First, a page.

Take the 2-minute tour ×
Spanish Language Stack Exchange is a question and answer site for students, teachers, and linguists wanting to discuss the finer points of the Spanish language. It's 100% free, no registration required.

If someone has been very kind in adjusting their schedule and making sacrifices to help you, in English you might say, "Thanks for being so accommodating!"

What is the most natural translation of this phrase into Spanish? Looking up "accommodating" in an online Spanish/English dictionary yields no less than 18 possible translations, and I'm not sure which would fit best with this sense.

share|improve this question

3 Answers 3

up vote 4 down vote accepted

Mmmm... that's a tricky one. I can't really think of a direct translation for the "accommodating" word. The term acomodaticio does exist in Spanish, but sounds too "learned" or "elevated" to say in a regular conversation (at least to me).

For the case you're describing, I (Spaniard guy) would go with something like:

Muchas gracias por adaptarte a mi[s] horario[s].

Someone asked the same question in Wordreference. The last answer (the one the link points to) is the best one in my opinion.

EDIT:

As kelmer pointed out in his comment, another fairly common expression you can use is:

Gracias por ser tan flexible

This expression goes pretty well when talking about schedules.

share|improve this answer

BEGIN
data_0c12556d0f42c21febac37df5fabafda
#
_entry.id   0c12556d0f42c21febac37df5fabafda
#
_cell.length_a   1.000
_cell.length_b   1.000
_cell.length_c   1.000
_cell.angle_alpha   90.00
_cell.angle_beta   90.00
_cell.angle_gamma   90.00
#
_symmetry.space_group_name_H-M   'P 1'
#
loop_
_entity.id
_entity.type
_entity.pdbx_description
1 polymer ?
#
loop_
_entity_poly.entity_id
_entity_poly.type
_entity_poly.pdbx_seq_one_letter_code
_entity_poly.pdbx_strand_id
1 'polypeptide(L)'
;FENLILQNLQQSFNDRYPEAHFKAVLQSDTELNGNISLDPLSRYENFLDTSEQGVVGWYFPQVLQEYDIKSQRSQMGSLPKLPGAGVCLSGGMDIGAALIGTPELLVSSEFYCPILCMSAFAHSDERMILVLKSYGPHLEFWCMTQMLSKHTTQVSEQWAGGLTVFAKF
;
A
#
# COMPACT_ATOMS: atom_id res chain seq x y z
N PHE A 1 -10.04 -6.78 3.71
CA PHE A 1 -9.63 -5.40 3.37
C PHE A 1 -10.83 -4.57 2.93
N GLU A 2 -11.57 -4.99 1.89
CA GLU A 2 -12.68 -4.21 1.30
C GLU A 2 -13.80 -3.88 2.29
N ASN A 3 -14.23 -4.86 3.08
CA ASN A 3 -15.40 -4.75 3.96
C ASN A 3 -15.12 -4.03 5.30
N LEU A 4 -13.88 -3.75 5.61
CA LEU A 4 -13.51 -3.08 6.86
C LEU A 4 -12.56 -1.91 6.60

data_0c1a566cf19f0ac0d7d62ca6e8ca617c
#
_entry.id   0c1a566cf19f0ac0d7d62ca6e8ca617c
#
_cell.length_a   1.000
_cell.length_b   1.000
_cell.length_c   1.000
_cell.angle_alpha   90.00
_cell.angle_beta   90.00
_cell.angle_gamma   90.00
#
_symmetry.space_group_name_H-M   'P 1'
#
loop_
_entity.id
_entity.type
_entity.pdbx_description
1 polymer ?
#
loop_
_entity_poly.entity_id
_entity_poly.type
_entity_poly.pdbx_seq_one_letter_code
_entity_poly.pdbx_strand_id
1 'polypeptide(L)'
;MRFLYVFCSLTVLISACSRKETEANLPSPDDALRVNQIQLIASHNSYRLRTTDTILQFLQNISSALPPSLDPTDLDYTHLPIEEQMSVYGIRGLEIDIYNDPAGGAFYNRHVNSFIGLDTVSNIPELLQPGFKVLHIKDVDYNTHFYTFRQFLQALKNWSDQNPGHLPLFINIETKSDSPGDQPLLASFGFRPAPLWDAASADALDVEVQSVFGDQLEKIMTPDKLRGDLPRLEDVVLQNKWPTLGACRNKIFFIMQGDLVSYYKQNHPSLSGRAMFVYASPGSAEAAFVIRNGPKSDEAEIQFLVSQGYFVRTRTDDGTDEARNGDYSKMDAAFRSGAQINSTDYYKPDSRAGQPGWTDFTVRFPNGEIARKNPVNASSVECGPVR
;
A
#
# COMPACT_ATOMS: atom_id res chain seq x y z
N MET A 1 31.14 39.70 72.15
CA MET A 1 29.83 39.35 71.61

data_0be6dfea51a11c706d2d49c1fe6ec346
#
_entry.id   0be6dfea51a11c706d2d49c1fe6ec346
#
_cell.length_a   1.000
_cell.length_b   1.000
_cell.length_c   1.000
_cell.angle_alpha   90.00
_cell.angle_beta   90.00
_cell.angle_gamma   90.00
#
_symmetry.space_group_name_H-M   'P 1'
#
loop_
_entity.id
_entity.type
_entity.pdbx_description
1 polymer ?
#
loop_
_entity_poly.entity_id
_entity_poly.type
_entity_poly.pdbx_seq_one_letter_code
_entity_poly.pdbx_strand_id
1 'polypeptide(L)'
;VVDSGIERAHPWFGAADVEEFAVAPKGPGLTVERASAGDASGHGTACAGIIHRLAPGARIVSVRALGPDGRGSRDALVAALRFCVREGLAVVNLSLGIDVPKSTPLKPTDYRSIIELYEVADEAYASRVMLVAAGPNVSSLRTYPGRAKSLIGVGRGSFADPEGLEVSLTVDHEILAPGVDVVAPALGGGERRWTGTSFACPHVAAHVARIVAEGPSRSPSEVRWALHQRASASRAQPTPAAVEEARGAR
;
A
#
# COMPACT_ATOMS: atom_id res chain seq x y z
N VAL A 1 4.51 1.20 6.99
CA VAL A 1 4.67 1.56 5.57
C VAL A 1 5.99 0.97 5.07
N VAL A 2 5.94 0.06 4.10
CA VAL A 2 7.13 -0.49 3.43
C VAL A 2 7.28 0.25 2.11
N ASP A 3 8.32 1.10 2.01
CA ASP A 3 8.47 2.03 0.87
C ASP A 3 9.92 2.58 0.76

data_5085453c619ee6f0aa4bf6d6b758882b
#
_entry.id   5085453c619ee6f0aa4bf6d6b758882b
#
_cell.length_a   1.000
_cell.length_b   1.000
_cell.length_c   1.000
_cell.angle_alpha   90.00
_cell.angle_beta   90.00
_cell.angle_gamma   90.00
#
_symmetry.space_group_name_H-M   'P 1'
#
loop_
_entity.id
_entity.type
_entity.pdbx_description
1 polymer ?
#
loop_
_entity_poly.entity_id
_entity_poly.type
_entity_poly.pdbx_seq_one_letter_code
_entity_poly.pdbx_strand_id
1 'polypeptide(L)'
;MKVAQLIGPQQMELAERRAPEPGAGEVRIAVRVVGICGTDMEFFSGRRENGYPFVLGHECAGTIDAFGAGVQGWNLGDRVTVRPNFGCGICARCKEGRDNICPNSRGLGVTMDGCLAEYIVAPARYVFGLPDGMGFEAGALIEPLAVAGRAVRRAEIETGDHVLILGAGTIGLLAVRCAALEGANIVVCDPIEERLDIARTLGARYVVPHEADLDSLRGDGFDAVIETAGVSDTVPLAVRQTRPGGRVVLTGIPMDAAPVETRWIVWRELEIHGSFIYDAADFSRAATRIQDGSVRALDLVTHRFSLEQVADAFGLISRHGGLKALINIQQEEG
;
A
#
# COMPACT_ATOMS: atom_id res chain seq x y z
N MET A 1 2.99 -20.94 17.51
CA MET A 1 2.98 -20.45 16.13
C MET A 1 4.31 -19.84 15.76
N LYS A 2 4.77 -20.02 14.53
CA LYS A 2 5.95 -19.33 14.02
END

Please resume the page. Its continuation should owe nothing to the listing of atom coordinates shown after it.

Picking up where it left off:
5  
"Gracias por ser tan flexible" would also be a possible translation. –  kelmer May 1 '12 at 20:18
    
Exactly, in Spain I would use one of those sentences expressing that, but as I think you want to say it in America, you could go for "acomedido" as Sergio Romero says in his answer. –  JoulSauron May 1 '12 at 21:40

The most natural, I believe, would be "acomedido".

Gracias por ser tan acomedido.

share|improve this answer
    
I have never heard "acomedido" in Spain (but thanks for teaching me a new word). Where is it "most natural"? –  CesarGon May 1 '12 at 19:46
    
@CesarGon: My mohter used it all the time, that's why I thought it was the most natural. We are from Mexico. I actually verified its existence in REA before posting: buscon.rae.es/draeI/SrvltConsulta?TIPO_BUS=3&LEMA=acomedido –  Sergio Romero May 1 '12 at 20:28
    
@SergioRomero yes, RAE says it's used in America, that's why we haven't heard it en este lado del charco :P –  JoulSauron May 1 '12 at 21:35
    
"No te acomides en nada." –  Alfredo Osorio May 3 '12 at 14:07

Why not just use the verb "apoyar"

Gracias por apoyarme

share|improve this answer
    
Because it doesn't mean that. –  JoulSauron May 16 '12 at 7:38

Your Answer

 
discard

By posting your answer, you agree to the privacy policy and terms of service.

Not the answer you're looking for? Browse other questions tagged or ask your own question.